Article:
But, like everything else, the tools needed to prepare and consume a good cocktail, like everything else from pens to toilets, need to be updated or even reinvented for use in zero-gravity.
An essential tool, the shaker, appears to not have an elegant solution for zero gravity yet. The following video from Stoli should show any reasonably educated drink mixer the multifarious problems that surround trying to whip up a Pegu in outer space.
Clearly, there a significant effects from zero-gravity on most any beverage container/dispenser, as the following video reveals...
In all seriousness, terrestrial tools for mixing a cocktail are totally unsuited for space. Newton is going to bang the bartender all over the walls when he goes to shake. A strainer will do nothing but break up the drink blob and spray it all throughout the atmosphere. And gin does not mix well with integrated circuits.
Still, I think that re-engineering the mixing component will be fairly easy. I envision a flexible rubber box which you can fill with ice, then inject ingredients into. Attach it to an agitation platform affixed to the wall to mix and chill, then use a tube to dispense. Eject the ice into the recycler, and it is time for the next round. Astronauts will miss the Flair and Hard Shake experiences, but you can't have everything.
The final piece is actually getting the maximum enjoyment out of your Space Martini™. To do that, it needs to look and feel like a Martini. You need a stemmed cocktail glass. To see why this presents problems, look at the video above. (The first one, not the one with the nice stems). But man is ingenious. Behold the Zero Gravity Cocktail Project, from the Cosmic Lifestyle Corporation.
Click-in base so you can set it down, check.
Proper shape, check.
Open top, so your beverage will float out and ruin all the electronics on the space station, leading to the plot of Gravity 2, not so fast.
Look at all those ridges. Astronauts have discovered that when you have a crease in a container, the angle of which is less than 90 minus two times the contact wetting angle, surface tension will keep the liquid inside. More importantly, it will wick that fluid along the crease and you can suck it out, i.e. have a sip. The technology is based on the way liquid fuel tanks can restart a rocket in space. It has already been proven as a beverage drinking technology (in primitive form) with coffee cups.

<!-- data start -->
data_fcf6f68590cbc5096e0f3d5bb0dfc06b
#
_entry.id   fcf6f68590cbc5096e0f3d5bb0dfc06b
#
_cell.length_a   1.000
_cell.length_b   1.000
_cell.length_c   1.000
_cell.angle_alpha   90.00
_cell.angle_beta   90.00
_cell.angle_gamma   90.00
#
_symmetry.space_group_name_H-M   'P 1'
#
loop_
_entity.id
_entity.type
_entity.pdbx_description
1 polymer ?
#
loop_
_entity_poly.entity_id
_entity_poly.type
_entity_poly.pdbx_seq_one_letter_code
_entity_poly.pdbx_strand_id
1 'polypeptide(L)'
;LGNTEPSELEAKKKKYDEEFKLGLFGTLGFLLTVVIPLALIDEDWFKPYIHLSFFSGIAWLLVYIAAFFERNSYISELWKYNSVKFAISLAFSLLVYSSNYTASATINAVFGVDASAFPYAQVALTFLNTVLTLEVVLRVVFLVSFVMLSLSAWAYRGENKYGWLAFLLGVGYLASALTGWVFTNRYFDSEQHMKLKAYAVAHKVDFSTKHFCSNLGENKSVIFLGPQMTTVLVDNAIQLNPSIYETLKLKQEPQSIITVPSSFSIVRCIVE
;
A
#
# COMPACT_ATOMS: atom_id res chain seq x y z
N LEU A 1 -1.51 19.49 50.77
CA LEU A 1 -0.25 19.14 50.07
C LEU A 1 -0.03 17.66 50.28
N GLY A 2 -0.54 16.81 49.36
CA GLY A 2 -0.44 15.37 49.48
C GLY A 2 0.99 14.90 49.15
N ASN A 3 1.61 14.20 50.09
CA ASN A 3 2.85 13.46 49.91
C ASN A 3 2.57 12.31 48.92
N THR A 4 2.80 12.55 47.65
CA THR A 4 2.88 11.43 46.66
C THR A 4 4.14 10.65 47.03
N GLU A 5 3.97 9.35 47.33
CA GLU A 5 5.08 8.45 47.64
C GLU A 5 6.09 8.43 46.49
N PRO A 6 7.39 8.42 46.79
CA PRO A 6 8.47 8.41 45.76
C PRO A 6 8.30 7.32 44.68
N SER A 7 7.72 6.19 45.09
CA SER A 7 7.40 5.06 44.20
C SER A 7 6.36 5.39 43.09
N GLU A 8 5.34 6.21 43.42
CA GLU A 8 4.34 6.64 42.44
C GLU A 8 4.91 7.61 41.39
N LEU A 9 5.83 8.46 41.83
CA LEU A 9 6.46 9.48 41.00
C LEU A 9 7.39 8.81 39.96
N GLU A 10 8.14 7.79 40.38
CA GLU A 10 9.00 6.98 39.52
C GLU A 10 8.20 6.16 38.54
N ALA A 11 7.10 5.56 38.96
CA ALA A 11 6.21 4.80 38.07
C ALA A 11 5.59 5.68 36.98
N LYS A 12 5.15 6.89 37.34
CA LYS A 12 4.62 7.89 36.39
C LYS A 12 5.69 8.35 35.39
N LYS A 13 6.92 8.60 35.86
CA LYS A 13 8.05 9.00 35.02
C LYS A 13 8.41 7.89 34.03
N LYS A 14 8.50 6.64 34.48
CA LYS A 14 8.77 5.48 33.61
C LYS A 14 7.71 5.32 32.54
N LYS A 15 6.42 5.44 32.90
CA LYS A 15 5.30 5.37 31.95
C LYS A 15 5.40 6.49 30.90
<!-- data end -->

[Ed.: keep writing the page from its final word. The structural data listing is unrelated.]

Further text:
Look at the cocktail glass. Its entire surface is a series of channels, each of which I'm sure is contact wetting angle-appropriate, which cover most of the inner surface of the glass. These all eventually come together at a single spot on the rim, which is, I'm assuming, the point from where you must drink. The only question I have is what material is the vessel made from? It obviously isn't glass, as you can tell by looking, and I'm sure this is for prototype fabrication reasons. But if you are going to make a number of these, I'm assuming the final product can't be glass either, for safety reasons. What can you make it of, so the rim is properly thin and cold to get the sipping experience just right?
I'll wrap by noting that this technology is important for more that distant exploration. It's going to make a difference in commercial space tourism as well. Over the long run, how many rich as Croesus tourists are going to any hotel, even one in orbit or on the Moon, where they can't enjoy a quality Manhattan?
From I Can Haz Cheezburger's Fail Blog last month: There is a wealth of wisdom in this cartoon... even if it does feature two men so limited in wisdom that they care about beer. What would be your recaptioning for the cocktail world? Here's mine:
Cocktail Enthusiast: I bought a six pack of really nice tonic water made by a friend in Portland... Plus a bottle of good rum, because the host makes a metric ton of daiquiris.
Cocktail Snob: I bought a large bottle of Fernet Branca. I'm going to force everybody, even the ladies drinking white zinfandel, to do shots of it and then corner you for the rest of this night to explain why drinking vodka is a betrayal of all that is intoxicating.So, my fellow readers who often, like me, teeter on the edge of being the second guy, what are your own cautionary quotes?abc